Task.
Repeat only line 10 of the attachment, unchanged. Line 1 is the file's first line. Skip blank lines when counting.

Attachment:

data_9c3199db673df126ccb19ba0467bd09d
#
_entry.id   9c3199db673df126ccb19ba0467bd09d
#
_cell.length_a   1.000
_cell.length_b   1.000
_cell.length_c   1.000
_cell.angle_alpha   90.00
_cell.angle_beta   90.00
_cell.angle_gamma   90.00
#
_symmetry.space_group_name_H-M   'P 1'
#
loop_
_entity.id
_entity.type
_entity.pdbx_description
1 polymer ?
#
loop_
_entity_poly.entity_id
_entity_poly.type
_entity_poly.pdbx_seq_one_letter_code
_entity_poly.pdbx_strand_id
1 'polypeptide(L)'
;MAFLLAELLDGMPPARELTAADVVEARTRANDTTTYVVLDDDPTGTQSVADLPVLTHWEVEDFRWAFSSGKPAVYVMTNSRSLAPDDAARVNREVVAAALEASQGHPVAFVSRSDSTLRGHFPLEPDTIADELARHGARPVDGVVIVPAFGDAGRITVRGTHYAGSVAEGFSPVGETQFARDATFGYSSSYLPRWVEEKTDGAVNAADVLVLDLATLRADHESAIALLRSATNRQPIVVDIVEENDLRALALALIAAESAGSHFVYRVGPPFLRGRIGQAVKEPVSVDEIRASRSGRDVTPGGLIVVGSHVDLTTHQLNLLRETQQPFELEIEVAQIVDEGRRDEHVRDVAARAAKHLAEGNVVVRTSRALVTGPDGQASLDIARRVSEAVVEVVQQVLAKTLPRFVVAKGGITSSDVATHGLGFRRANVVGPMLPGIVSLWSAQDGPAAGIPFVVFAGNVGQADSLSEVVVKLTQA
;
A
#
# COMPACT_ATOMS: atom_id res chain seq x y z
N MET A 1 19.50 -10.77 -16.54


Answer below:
_cell.angle_gamma   90.00